Top 10 Halloween Tips & Tricks for Home Haunters

Decorate your house in style this Halloween! Here are 10 ideas for your home haunt or party.

  1. Choose a theme:
    Stick to one theme and sell it. You can also do a combination theme or one theme per room. Cohesive themes help any story you’re trying to portray as well as help all of the props work with each other. Some popular themes we’re seeing this year are sideshow, asylum, butcher shop and graveyard. With an asylum theme not only can you get an asylum restraint bed but you can throw in a couple straight jackets, get a standing Ms. Blitz, and maybe a few medical instruments on mayo stands. Add some specimen jars on the shelves and lay some bones out for good measure as well. Don’t forget, props from different categories can be mixed and matched!

    ms. blitz

    Ms. Blitz

  2. Utilize your space wisely:
    Whether you have a one bedroom apartment or a four-story mansion make sure that there is enough decoration and props to excite any haunter or party goer and not leave anyone bored. Mix it up with big props and small. Try a jumbo spider or a few skull stacks to add to the space. In a small space? Use the walls and ceilings, hang some creepy portraits, zombie quarantine signs or a Victorian girl for added decor.


    Huge Room Sized Spider

  3. Rent Rent Rent!
    Most high priced props are also available to rent. Work with your budget! Looking for a casket or a coffin? Those rent for only $100-$300. What about a standing character like a Zombie or Werewolf? Those are only $250 per week.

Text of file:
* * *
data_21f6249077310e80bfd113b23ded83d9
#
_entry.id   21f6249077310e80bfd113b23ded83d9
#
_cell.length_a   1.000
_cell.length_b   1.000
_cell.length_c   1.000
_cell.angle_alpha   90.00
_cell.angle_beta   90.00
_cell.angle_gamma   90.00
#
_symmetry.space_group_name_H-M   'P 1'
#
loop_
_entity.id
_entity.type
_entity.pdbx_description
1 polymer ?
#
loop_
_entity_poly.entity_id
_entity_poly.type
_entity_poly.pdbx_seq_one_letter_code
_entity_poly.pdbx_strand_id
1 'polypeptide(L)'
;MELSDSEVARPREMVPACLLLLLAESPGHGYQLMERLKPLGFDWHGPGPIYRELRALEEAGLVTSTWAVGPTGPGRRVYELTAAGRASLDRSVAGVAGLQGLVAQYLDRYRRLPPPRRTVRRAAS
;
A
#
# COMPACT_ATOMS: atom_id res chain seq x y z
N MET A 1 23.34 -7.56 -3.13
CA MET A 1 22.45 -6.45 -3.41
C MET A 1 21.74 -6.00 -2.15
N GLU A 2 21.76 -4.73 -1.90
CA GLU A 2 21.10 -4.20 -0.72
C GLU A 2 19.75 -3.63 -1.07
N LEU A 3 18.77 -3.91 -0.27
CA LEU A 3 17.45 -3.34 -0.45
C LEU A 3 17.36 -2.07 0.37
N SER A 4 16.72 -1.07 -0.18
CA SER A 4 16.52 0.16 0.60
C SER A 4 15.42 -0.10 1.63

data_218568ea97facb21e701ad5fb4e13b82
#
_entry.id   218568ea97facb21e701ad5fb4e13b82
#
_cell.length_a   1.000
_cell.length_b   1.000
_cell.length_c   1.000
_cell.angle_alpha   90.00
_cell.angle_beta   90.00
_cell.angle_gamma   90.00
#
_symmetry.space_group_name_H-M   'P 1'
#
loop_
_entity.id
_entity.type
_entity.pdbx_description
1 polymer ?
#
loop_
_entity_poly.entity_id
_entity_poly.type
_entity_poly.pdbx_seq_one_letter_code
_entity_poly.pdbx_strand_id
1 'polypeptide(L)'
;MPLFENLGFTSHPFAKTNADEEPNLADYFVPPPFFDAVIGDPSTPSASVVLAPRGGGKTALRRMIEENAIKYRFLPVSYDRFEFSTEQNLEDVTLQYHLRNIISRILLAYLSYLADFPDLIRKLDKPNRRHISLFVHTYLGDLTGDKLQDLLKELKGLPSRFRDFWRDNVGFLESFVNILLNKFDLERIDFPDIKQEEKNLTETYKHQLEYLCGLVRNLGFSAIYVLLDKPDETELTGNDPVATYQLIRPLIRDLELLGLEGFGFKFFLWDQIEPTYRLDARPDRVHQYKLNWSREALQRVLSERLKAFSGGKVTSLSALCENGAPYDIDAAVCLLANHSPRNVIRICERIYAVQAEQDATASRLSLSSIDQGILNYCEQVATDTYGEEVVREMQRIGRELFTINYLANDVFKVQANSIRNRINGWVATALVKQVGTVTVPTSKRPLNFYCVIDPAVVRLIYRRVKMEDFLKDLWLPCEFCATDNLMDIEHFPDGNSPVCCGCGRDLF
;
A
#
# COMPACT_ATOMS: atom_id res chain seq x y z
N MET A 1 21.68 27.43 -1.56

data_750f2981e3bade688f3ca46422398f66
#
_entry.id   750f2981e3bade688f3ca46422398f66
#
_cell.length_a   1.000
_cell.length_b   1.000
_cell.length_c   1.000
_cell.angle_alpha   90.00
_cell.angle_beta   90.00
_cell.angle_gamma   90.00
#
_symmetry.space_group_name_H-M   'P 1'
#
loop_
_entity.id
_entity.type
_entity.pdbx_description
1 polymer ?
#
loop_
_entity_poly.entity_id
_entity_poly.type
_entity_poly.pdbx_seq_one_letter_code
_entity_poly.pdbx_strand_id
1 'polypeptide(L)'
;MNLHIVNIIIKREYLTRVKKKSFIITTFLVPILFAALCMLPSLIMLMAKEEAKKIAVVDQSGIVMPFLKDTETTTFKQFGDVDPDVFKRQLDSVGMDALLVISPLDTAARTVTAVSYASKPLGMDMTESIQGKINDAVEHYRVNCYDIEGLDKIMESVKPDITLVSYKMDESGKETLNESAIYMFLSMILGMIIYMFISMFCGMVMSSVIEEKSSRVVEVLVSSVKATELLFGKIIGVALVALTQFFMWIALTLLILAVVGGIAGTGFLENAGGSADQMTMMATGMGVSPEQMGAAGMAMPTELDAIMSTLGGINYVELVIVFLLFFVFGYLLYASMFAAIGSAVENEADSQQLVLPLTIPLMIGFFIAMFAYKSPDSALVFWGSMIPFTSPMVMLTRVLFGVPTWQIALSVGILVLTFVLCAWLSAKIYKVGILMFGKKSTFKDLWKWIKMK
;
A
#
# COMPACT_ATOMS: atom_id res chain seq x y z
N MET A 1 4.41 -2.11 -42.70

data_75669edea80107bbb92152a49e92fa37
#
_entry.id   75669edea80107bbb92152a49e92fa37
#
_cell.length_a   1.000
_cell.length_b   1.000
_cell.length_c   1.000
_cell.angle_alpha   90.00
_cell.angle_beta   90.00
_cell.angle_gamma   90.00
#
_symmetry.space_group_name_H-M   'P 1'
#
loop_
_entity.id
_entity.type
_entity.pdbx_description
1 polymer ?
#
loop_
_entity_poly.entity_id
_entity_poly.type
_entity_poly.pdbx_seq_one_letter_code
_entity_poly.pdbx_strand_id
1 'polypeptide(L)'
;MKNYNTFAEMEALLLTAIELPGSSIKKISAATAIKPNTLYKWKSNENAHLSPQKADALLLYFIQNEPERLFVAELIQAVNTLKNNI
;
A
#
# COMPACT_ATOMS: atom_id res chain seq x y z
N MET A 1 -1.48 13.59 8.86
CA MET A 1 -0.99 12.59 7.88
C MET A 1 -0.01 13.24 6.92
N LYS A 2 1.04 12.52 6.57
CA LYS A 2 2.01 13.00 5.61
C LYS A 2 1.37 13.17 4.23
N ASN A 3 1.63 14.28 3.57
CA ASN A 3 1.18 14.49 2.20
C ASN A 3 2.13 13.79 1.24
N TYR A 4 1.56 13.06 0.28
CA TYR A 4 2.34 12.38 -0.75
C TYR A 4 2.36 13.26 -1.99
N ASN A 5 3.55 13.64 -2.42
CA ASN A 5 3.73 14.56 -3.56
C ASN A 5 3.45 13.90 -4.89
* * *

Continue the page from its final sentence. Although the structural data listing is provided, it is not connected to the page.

Jawless Zombie Martin

    Jawless Zombie Martin

  4. Don’t be afraid to get messy.
    Fake blood is a great way to make a room go from boring to gory. Worried about the mess? Pick up some EZ Clean blood, a Dapper Cadaver original recipe. It’ll mop up from your floors with ease-but make sure to test a bit first! If you need to leave the place spotless on November 1st you can always use our resin blood pools to create your scene.
  5. Don’t forget the classics:
    Spooky skulls, haunted trees, light up pumpkins, giant scary clowns, tombstones and candelabras will work with multiple themes and make great additional decorations. Add them to the walkway or windowsill or as centerpieces. Add small decor like monkey skulls or a mystic hand to your platters or tables for a classic Halloween vibe.

    Centerpiece Candelabras

    Centerpiece Candelabras

  6. Play with size:
    Big props are great crowd pleasers but the detail is in the smaller items. For example, in your sideshow haunt you can not only have a cyclops and her baby but a two-headed bird and a monkey paw on display. Speaking of displays, using a bell jar or a wire dome makes everything look more detailed!

    Two Headed Parrot in Medium Bell Jar

    Two Headed Parrot in Medium Bell Jar

  7. Stock up on makeup:
    Prosthetics are a great way to look professional and make your costume stand out. Tie your costumes in with your themes. Try this sightless prosthetic for an eyeless zombie look or these vampire gashes to make your get-up ultra realistic.
  8. Mix up the real and fake: